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Home Buying in National City : Real Estate Advice

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  • Local Info3
  • Home Buying14
  • Home Selling0
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Activity 11
Thu Jan 10, 2013
Cindy Davis answered:
We're not allowed to answer that type of question. I recommend looking up the crime statistics...you can punch in this exact address to see what is going on there in terms of crime

crimemapping.com ... more
0 votes 4 answers Share Flag
Mon Jan 26, 2015
Suzanne MacDowell answered:
I believe the waiting period is 3 years. Check with a lender to be sure.
0 votes 2 answers Share Flag
Thu Jan 10, 2013
Daniel Di Matteo answered:
Hi Rachel,
Short sales can be a great opportunity as long as your agent is very familiar with the short sale process.
There are many pitfalls you should be aware of before comiting to one.
If you need someone to help you through it I'd be happy to help.

Daniel Di Matteo
Century 21 Award
(619)990-2456
... more
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Tue Jan 11, 2011
Mary Ellen Wilson answered:
When I owned property there a couple of years ago, you needed to send in a letter requesting a rental increase 60 days prior to the anniversary.
0 votes 0 Answers Share Flag
Fri Oct 22, 2010
Cory La Scala answered:
This part of National City is a busy commercial area, especially since it's close to the freeway, although there's a park a few blocks south. A unit in the 650- 700 square foot range will be about $190k-205k, and there are also 500 square foot units (and smaller!).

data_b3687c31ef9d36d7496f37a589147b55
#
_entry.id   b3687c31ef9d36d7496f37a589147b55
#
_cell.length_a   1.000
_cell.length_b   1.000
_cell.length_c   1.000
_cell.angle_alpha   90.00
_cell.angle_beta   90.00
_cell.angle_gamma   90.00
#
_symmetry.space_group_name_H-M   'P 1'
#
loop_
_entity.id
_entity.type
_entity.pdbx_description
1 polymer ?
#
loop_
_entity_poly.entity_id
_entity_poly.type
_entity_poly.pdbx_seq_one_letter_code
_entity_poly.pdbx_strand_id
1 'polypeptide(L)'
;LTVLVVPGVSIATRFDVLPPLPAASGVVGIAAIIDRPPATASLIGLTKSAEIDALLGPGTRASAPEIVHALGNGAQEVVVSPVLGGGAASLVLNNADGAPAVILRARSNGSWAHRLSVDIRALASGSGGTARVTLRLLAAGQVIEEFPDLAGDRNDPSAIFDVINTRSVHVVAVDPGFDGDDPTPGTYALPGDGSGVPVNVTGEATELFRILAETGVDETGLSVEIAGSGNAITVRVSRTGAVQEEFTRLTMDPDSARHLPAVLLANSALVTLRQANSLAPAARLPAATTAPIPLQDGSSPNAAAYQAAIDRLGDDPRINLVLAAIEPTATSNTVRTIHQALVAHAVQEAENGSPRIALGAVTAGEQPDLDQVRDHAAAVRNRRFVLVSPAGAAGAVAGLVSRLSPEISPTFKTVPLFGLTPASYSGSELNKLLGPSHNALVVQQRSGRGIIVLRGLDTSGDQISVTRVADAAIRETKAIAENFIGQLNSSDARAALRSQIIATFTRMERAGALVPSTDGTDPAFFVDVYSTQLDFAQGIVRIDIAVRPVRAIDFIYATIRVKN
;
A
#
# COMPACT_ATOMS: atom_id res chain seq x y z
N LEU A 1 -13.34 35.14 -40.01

Don't hesitiate to contact me if you'd like to see the units that are on the market.

Thanks,
Cory
... more
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Thu May 21, 2009
Steven Ornellas answered:
Hi Rabia,

FHA requires you will have to pay Mortgage Insurance for a MINIMUM of 5 years, or until you have paid your original LOAN AMOUNT down to 78% (not that the loan amount is 80% of current market value, which is typical for non-FHA MI removal). This "78% or 5-year Rule" before Mortgage insurance can be terminated is covered here: http://www.hud.gov/offices/adm/hudclips/letters/mortgagee/files/00-46ml.doc

MI refund is based on a few things, and can be reviewed here:
http://www.hud.gov/offices/hsg/comp/refunds/fhafact.cfm

Best, Steve
... more
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Sat May 16, 2009
Adrian Huntington answered:
If you borrow above 80% of a homes value, you will have to pay for Mortgage Insurance to cover the Lender's risk for the higher LTV. FHA automatically takes some of the Mortgage Insurance upfront and it is added to your loan amount. By paying for part of the MI upfront it decreases the additional amount you must pay each month for MI. Unlike a Fannie Mae or Freddie Mac Conventional Financing that doesn't have this option. It is designed to help minimize your monthly payment, as MI can be expensive. ... more
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Sun Jan 8, 2012
lisa bikki answered:
You need to be able to trust your lender as to help you with this decision. Of course, they can't tell you what to do but they do have insight as to which direction you should lean.
0 votes 3 answers Share Flag
Sat Sep 20, 2008
Nick Rhea answered:
Under 6% if you have good credit. Accurately comparing loans requires building a spreadsheet and determining the length of time you plan to have the loan. The reason it is not as simple as comparing interest rates is because there are many different loan programs available. Some pay your closing costs, some charge points, etc.

We provide these types of analysis at Bombora Investments for free.
... more
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